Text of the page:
The Sankalpa Mantapa displays Chalukya architecture. The innermost sanctum sanctorun is very plain. The honey colored huge Shivalinga, Madhukeshwara (madhu means honey) is ancient and was installed during the period of Mayura Varma, the first king of Kadamba Dynasty.

The temple has a large courtyard where several other deities can be seen. These are the Ashta Dikpalas (guardians of directions per Hindu tradition). They are Kubera (north), Indra (south), Yama (east), Varuna (west), Ishanya (north-east), Agni (south-east), Vayu (north-west) and Niruti (south-west).

There is an interesting Ganesha shrine in the complex called Ardha Ganesha (half Ganesha). The idol is vertically half! There are two legends ... One, Lord Ganesha is unmarried and to symbolize the bachelorhood he is portrayed without Ardhangi (wife or better-half). Another legend says, Banavasi is an important, beautiful and ancient city as Kashi, present day Varanasi. Ganesha was in a confusion where to live! ... with Kashi Vishwanatha or Banavasi Madhukeshwara ... so he decided to live half in Kashi and half in Banavasi.

Another interesting shrine is Shanta Narasimha (Peaceful Narasimha)Narasimha is always Ugra  (ferocious), a form of Lord Vishnu which he took to kill a demon king Hiranyakashapu. It was very unusual to see this peaceful form of God in Banavasi! There is a stone-cot which is intricately carved out of a single rock! Don't miss it ... it is kept in an enclosure and is difficult to photograph properly. There is also a tiny carving of monkey eating sugarcane!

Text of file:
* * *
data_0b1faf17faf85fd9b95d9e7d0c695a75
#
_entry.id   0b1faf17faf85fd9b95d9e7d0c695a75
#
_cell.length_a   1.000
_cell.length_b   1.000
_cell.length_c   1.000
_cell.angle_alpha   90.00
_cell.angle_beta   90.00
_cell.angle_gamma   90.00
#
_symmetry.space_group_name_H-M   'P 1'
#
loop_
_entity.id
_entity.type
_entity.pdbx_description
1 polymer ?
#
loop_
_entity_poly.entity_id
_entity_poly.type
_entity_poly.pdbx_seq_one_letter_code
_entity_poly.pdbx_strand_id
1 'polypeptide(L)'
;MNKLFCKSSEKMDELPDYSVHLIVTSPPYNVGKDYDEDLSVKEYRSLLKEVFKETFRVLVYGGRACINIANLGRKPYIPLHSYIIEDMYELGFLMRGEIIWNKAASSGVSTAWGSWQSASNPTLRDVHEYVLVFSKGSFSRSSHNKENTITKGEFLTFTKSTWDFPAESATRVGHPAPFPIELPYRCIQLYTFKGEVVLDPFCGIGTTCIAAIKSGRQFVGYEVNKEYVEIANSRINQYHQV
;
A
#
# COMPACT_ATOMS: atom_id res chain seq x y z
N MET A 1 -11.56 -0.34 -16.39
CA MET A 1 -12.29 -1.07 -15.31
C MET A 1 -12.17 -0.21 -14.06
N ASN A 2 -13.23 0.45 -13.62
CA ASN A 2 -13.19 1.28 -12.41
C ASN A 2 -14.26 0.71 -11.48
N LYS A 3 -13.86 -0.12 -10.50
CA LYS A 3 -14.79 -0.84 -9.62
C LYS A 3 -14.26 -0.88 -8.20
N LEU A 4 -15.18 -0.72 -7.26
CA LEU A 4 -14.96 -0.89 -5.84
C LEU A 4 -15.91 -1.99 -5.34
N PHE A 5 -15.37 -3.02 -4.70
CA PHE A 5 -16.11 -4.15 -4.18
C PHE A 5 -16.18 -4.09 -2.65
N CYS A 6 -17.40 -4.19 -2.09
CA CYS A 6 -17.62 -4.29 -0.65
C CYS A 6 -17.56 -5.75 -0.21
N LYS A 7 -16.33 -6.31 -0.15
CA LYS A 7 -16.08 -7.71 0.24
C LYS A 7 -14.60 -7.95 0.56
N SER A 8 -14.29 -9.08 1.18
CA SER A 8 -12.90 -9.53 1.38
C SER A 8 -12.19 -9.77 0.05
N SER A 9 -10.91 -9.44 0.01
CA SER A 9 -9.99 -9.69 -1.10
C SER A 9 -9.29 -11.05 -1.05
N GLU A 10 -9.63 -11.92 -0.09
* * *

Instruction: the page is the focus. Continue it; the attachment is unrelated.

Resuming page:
There is Banavasi Museum right near the temple which was closed. There is an annual cultural festival called Kadambothsava in December organized by Karnataka State Government. There are many other ancient temples in nearby villages. I will post about nearby temples in coming posts.

History and Hindu mythology interest me a lot, and Banavasi provided me with a feast!

Leave a comment to share your experience in similar remote destinations :)

For more places on Off the beaten track click HERE.

If you want pictures please ask me :)

References: The (priest) guide at the temple and internet research before I left for Banavasi.
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Scrapbook- A Travel Blog by Kusum Sanu is licensed under a Creative Commons Attribution-NonCommercial-NoDerivs 3.0 Unported License.


  1. It is so true that we often go visiting many places and forget about our own home turf.
    You really gave a great overview in this post!!!

  2. Nice narration. The temple looks beautiful.


  3. Nice mix of history & legend. Enjoyed the narration.

    1. Thank you Mr. Ramakrishnan. Glad you enjoyed the post :)

  4. had a great time in banavasi

    1. And your chocolate marble cake was yum!! Lets plan for another trip soon :)